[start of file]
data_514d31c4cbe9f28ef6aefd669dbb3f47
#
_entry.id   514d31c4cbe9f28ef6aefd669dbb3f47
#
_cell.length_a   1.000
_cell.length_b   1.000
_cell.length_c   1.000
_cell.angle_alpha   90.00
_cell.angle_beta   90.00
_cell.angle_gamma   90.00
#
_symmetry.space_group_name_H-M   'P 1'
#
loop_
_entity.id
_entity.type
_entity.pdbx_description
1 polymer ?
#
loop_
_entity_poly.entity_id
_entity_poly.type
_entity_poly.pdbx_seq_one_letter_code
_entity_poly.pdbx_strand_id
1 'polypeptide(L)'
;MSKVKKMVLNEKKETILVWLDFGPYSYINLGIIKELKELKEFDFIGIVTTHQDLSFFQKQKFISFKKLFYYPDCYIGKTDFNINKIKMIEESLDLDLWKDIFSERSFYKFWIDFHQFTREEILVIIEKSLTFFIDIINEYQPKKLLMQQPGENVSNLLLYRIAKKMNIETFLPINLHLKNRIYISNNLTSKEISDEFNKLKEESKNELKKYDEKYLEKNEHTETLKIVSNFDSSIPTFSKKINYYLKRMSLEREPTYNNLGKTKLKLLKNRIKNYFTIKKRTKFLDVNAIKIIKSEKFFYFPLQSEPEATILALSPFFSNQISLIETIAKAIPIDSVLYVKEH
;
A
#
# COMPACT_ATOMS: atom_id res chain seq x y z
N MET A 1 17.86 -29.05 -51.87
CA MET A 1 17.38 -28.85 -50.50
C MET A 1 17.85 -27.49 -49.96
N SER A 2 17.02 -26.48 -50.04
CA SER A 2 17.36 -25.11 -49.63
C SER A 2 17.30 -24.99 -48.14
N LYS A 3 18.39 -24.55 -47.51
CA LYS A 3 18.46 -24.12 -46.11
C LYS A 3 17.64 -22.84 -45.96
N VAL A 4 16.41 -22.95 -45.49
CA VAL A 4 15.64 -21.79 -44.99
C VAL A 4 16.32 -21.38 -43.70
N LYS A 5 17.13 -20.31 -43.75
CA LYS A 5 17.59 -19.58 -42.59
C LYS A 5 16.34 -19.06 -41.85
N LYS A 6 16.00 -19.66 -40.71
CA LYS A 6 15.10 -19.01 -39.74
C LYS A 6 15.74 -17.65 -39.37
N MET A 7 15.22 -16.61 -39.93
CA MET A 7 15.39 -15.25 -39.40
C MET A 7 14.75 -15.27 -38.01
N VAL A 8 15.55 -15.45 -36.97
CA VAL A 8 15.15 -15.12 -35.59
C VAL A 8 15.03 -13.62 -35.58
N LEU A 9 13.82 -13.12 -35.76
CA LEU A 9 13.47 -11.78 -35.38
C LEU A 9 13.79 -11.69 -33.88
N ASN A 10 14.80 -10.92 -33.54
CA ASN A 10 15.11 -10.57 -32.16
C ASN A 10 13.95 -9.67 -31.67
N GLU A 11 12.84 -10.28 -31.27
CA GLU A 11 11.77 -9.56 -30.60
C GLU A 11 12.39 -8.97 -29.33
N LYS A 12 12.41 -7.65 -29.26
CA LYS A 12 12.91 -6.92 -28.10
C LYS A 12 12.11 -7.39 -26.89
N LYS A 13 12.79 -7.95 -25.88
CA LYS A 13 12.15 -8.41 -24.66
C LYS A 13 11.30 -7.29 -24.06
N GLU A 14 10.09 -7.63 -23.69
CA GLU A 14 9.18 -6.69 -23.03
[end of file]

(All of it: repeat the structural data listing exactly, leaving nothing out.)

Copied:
data_514d31c4cbe9f28ef6aefd669dbb3f47
#
_entry.id   514d31c4cbe9f28ef6aefd669dbb3f47
#
_cell.length_a   1.000
_cell.length_b   1.000
_cell.length_c   1.000
_cell.angle_alpha   90.00
_cell.angle_beta   90.00
_cell.angle_gamma   90.00
#
_symmetry.space_group_name_H-M   'P 1'
#
loop_
_entity.id
_entity.type
_entity.pdbx_description
1 polymer ?
#
loop_
_entity_poly.entity_id
_entity_poly.type
_entity_poly.pdbx_seq_one_letter_code
_entity_poly.pdbx_strand_id
1 'polypeptide(L)'
;MSKVKKMVLNEKKETILVWLDFGPYSYINLGIIKELKELKEFDFIGIVTTHQDLSFFQKQKFISFKKLFYYPDCYIGKTDFNINKIKMIEESLDLDLWKDIFSERSFYKFWIDFHQFTREEILVIIEKSLTFFIDIINEYQPKKLLMQQPGENVSNLLLYRIAKKMNIETFLPINLHLKNRIYISNNLTSKEISDEFNKLKEESKNELKKYDEKYLEKNEHTETLKIVSNFDSSIPTFSKKINYYLKRMSLEREPTYNNLGKTKLKLLKNRIKNYFTIKKRTKFLDVNAIKIIKSEKFFYFPLQSEPEATILALSPFFSNQISLIETIAKAIPIDSVLYVKEH
;
A
#
# COMPACT_ATOMS: atom_id res chain seq x y z
N MET A 1 17.86 -29.05 -51.87
CA MET A 1 17.38 -28.85 -50.50
C MET A 1 17.85 -27.49 -49.96
N SER A 2 17.02 -26.48 -50.04
CA SER A 2 17.36 -25.11 -49.63
C SER A 2 17.30 -24.99 -48.14
N LYS A 3 18.39 -24.55 -47.51
CA LYS A 3 18.46 -24.12 -46.11
C LYS A 3 17.64 -22.84 -45.96
N VAL A 4 16.41 -22.95 -45.49
CA VAL A 4 15.64 -21.79 -44.99
C VAL A 4 16.32 -21.38 -43.70
N LYS A 5 17.13 -20.31 -43.75
CA LYS A 5 17.59 -19.58 -42.59
C LYS A 5 16.34 -19.06 -41.85
N LYS A 6 16.00 -19.66 -40.71
CA LYS A 6 15.10 -19.01 -39.74
C LYS A 6 15.74 -17.65 -39.37
N MET A 7 15.22 -16.61 -39.93
CA MET A 7 15.39 -15.25 -39.40
C MET A 7 14.75 -15.27 -38.01
N VAL A 8 15.55 -15.45 -36.97
CA VAL A 8 15.15 -15.12 -35.59
C VAL A 8 15.03 -13.62 -35.58
N LEU A 9 13.82 -13.12 -35.76
CA LEU A 9 13.47 -11.78 -35.38
C LEU A 9 13.79 -11.69 -33.88
N ASN A 10 14.80 -10.92 -33.54
CA ASN A 10 15.11 -10.57 -32.16
C ASN A 10 13.95 -9.67 -31.67
N GLU A 11 12.84 -10.28 -31.27
CA GLU A 11 11.77 -9.56 -30.60
C GLU A 11 12.39 -8.97 -29.33
N LYS A 12 12.41 -7.65 -29.26
CA LYS A 12 12.91 -6.92 -28.10
C LYS A 12 12.11 -7.39 -26.89
N LYS A 13 12.79 -7.95 -25.88
CA LYS A 13 12.15 -8.41 -24.66
C LYS A 13 11.30 -7.29 -24.06
N GLU A 14 10.09 -7.63 -23.69
CA GLU A 14 9.18 -6.69 -23.03